Referring back to FIG. 1, the receiver 120 uses the template 170 that matches the ideal delayed correlation function of the TDM Pilot I waveform to correlate with the estimated correlation data over the period of T as shown at 220 of FIG. 2. Since the pilot only occurs once in time period T, the position that the maximum output from the matched filter 150 corresponds to the pilot I position is determined The timing is then established. This approach is robust in terms of noise and interference resistance since thresholds are not being employed to detect position of the pilot.
 Before proceeding, it is noted that several methods can be employed to process output from the delayed correlator 140. In one method, a template can be employed at 170 that matches the ideal delayed correlation function of the TDM Pilot 1 waveform to correlate with the estimated correlation data over the entire period of superframe 130 (e.g., one second) where the maximum correlation corresponds the TDM Pilot 1 position. During such periods, accumulator values can be acquired and magnitudes determined as described above. For lower complexity and smaller delays, an alternative edge detection algorithm can be employed where thresholds are applied to detect peak waveforms.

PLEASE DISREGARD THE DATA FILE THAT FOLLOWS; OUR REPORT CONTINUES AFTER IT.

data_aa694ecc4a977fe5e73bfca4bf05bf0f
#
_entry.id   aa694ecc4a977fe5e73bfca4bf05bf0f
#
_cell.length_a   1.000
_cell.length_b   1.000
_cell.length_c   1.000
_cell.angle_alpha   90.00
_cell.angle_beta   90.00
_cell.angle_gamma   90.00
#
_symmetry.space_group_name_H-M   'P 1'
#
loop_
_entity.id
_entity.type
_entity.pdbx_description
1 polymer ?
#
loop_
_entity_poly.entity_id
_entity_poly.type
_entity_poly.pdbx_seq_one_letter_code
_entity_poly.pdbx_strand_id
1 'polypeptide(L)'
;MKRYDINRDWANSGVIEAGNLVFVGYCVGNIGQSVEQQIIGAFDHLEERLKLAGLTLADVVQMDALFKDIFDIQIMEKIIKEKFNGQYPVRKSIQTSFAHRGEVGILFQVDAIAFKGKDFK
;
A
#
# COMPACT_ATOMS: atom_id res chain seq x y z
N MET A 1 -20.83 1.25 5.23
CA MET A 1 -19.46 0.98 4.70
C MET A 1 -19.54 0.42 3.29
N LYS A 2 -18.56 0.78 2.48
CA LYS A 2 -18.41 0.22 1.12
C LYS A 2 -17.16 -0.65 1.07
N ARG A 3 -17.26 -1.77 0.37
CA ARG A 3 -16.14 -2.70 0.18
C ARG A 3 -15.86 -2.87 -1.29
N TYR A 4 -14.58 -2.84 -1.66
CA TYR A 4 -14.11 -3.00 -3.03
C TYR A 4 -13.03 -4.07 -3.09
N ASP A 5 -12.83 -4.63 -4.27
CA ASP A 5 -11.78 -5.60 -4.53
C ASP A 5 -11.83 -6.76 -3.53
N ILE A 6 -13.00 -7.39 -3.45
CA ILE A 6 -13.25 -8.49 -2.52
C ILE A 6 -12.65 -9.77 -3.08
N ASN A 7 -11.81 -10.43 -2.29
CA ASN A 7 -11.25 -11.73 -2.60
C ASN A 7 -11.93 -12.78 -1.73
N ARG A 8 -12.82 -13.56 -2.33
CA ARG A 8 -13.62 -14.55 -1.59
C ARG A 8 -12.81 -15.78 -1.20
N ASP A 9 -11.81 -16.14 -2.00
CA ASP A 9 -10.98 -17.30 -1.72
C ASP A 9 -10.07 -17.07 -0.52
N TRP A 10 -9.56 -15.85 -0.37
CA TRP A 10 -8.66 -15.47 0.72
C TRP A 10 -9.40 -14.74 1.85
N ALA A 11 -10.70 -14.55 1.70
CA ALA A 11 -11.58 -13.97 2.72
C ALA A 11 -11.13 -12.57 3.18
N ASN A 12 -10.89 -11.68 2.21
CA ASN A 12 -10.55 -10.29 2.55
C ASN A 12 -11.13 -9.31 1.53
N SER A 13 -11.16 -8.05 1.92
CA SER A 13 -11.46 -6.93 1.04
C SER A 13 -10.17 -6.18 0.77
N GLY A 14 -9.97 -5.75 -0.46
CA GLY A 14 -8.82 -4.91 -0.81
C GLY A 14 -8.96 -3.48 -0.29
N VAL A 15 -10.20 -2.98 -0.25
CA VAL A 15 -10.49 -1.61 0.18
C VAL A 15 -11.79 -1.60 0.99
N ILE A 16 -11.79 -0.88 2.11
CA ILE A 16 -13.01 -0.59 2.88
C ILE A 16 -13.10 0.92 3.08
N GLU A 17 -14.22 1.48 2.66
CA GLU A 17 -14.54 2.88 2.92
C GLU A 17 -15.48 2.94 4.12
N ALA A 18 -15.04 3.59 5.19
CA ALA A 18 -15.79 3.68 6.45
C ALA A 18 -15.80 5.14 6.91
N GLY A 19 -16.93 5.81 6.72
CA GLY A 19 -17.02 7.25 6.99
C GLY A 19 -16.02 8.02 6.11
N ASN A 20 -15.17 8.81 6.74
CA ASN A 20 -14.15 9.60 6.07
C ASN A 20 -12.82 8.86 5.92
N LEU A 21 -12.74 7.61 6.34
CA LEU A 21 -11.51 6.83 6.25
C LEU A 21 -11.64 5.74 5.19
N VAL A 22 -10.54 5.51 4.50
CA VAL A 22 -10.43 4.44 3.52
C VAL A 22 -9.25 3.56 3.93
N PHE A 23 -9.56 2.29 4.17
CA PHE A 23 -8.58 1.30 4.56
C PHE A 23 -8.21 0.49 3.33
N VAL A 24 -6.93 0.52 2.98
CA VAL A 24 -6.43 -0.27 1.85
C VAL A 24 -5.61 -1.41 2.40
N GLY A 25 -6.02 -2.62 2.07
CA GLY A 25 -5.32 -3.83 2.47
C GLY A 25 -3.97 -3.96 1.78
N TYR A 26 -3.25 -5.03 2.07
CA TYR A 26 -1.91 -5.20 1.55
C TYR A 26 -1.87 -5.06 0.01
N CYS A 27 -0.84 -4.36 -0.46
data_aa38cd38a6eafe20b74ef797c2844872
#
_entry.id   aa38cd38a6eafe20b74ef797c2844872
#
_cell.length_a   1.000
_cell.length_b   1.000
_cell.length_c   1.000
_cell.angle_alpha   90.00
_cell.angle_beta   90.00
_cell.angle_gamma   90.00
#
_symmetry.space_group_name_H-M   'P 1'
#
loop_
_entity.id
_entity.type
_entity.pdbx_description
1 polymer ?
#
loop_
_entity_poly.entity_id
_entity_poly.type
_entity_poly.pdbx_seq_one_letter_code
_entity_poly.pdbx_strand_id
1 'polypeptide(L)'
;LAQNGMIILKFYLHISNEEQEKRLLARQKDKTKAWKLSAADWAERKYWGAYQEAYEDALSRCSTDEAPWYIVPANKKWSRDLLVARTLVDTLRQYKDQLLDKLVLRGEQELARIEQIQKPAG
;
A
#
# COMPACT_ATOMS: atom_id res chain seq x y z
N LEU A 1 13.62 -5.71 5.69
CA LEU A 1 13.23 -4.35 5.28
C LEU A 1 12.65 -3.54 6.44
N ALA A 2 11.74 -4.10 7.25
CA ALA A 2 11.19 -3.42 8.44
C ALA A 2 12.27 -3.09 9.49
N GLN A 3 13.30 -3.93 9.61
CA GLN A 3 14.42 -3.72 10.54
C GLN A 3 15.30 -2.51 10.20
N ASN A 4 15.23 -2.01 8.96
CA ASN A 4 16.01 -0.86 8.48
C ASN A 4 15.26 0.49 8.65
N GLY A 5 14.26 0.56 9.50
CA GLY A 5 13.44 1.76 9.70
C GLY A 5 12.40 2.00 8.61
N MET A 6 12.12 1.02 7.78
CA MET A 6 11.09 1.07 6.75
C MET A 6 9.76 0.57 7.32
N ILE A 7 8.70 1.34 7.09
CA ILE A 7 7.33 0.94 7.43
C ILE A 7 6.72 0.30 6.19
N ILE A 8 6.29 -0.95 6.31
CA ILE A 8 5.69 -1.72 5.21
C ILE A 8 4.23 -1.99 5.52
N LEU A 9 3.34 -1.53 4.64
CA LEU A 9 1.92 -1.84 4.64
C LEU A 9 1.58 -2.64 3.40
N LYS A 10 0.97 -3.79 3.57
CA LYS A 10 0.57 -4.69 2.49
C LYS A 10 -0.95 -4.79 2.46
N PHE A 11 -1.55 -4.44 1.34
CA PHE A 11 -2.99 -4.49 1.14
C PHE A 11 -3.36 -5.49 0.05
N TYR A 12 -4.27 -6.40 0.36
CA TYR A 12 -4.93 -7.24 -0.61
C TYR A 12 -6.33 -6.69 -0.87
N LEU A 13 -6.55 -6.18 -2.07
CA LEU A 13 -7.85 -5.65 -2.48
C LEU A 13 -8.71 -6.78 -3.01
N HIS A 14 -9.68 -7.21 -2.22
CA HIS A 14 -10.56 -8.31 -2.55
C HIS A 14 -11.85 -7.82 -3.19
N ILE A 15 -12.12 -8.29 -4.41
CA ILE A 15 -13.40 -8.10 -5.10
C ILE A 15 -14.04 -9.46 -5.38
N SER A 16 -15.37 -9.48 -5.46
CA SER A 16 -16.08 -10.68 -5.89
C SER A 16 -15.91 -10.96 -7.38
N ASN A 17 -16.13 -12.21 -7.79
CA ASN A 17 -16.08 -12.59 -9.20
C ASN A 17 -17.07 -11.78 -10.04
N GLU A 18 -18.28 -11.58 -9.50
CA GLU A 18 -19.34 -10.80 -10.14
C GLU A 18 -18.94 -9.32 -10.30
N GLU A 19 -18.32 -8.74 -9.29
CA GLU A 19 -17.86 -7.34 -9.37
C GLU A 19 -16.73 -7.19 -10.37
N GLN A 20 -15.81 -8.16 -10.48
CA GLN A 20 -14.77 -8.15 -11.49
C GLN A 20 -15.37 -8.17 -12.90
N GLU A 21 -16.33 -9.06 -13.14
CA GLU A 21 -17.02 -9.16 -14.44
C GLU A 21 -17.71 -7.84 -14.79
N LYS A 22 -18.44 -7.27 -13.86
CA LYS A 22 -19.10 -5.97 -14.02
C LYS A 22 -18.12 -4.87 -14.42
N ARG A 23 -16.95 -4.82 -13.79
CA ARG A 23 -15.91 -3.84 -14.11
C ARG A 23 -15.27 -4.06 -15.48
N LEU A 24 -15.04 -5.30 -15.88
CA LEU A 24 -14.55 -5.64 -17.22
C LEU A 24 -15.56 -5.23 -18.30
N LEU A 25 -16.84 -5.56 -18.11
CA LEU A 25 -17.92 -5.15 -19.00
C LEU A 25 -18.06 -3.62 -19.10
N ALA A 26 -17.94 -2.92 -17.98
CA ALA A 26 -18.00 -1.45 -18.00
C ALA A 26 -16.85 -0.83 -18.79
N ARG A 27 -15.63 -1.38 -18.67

Before proceeding it is noted that a peak detector (not shown) can employ substantially any method for detecting the highest received output from the matched filter 150. This could employ utilizing known peak detector circuits or employing a variable threshold, where a new threshold is established each time a new highest peak is detected or established. Also, more the one sample can be employed to determine whether or not the highest peak has been obtained such as a sample subset employed to determine the average highest peak. As can be appreciated, combination approaches can be employed. In some applications, threshold methods can be utilized (e.g., low noise, low delay). In other applications, magnitude computations can be employed, where peak magnitude computations indicate the pilot signal. In an alternative aspect, dynamic adjustments can be made, (e.g., user adjustment), where threshold methods or magnitude methods can be selected and subsequently employed for setting timing and frequency information.